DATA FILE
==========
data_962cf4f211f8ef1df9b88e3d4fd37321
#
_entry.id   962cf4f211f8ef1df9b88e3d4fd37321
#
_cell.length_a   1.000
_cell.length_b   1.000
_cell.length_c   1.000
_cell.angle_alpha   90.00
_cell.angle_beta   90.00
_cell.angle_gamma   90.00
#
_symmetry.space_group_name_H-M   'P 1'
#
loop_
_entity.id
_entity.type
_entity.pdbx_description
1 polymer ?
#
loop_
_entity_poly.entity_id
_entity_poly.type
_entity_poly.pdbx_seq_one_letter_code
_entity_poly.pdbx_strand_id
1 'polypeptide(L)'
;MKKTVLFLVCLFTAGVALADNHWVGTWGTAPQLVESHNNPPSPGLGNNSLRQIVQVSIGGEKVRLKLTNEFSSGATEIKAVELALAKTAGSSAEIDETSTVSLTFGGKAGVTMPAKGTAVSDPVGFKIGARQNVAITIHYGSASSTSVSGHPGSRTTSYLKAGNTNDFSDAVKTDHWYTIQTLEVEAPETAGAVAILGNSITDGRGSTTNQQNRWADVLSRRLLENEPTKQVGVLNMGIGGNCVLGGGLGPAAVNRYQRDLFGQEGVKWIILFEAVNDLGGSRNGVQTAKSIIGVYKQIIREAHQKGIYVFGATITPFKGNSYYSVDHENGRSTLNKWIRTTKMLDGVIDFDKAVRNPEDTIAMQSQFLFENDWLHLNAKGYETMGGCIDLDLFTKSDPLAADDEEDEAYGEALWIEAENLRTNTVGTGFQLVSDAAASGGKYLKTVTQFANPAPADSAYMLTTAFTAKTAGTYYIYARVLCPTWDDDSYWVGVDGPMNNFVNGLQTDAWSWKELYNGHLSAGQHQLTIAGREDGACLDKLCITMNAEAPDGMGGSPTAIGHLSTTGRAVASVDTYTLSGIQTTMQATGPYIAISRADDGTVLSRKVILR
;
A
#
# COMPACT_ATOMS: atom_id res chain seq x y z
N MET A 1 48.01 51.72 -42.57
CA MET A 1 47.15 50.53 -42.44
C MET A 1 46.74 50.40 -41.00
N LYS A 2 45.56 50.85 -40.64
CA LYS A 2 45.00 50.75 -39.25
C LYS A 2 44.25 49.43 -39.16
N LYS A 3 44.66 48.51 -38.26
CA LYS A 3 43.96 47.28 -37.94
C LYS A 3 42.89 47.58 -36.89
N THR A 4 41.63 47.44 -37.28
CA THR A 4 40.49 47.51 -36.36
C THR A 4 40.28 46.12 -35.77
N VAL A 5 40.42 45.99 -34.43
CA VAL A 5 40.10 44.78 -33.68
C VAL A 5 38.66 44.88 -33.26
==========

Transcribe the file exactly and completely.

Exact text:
data_962cf4f211f8ef1df9b88e3d4fd37321
#
_entry.id   962cf4f211f8ef1df9b88e3d4fd37321
#
_cell.length_a   1.000
_cell.length_b   1.000
_cell.length_c   1.000
_cell.angle_alpha   90.00
_cell.angle_beta   90.00
_cell.angle_gamma   90.00
#
_symmetry.space_group_name_H-M   'P 1'
#
loop_
_entity.id
_entity.type
_entity.pdbx_description
1 polymer ?
#
loop_
_entity_poly.entity_id
_entity_poly.type
_entity_poly.pdbx_seq_one_letter_code
_entity_poly.pdbx_strand_id
1 'polypeptide(L)'
;MKKTVLFLVCLFTAGVALADNHWVGTWGTAPQLVESHNNPPSPGLGNNSLRQIVQVSIGGEKVRLKLTNEFSSGATEIKAVELALAKTAGSSAEIDETSTVSLTFGGKAGVTMPAKGTAVSDPVGFKIGARQNVAITIHYGSASSTSVSGHPGSRTTSYLKAGNTNDFSDAVKTDHWYTIQTLEVEAPETAGAVAILGNSITDGRGSTTNQQNRWADVLSRRLLENEPTKQVGVLNMGIGGNCVLGGGLGPAAVNRYQRDLFGQEGVKWIILFEAVNDLGGSRNGVQTAKSIIGVYKQIIREAHQKGIYVFGATITPFKGNSYYSVDHENGRSTLNKWIRTTKMLDGVIDFDKAVRNPEDTIAMQSQFLFENDWLHLNAKGYETMGGCIDLDLFTKSDPLAADDEEDEAYGEALWIEAENLRTNTVGTGFQLVSDAAASGGKYLKTVTQFANPAPADSAYMLTTAFTAKTAGTYYIYARVLCPTWDDDSYWVGVDGPMNNFVNGLQTDAWSWKELYNGHLSAGQHQLTIAGREDGACLDKLCITMNAEAPDGMGGSPTAIGHLSTTGRAVASVDTYTLSGIQTTMQATGPYIAISRADDGTVLSRKVILR
;
A
#
# COMPACT_ATOMS: atom_id res chain seq x y z
N MET A 1 48.01 51.72 -42.57
CA MET A 1 47.15 50.53 -42.44
C MET A 1 46.74 50.40 -41.00
N LYS A 2 45.56 50.85 -40.64
CA LYS A 2 45.00 50.75 -39.25
C LYS A 2 44.25 49.43 -39.16
N LYS A 3 44.66 48.51 -38.26
CA LYS A 3 43.96 47.28 -37.94
C LYS A 3 42.89 47.58 -36.89
N THR A 4 41.63 47.44 -37.28
CA THR A 4 40.49 47.51 -36.36
C THR A 4 40.28 46.12 -35.77
N VAL A 5 40.42 45.99 -34.43
CA VAL A 5 40.10 44.78 -33.68
C VAL A 5 38.66 44.88 -33.26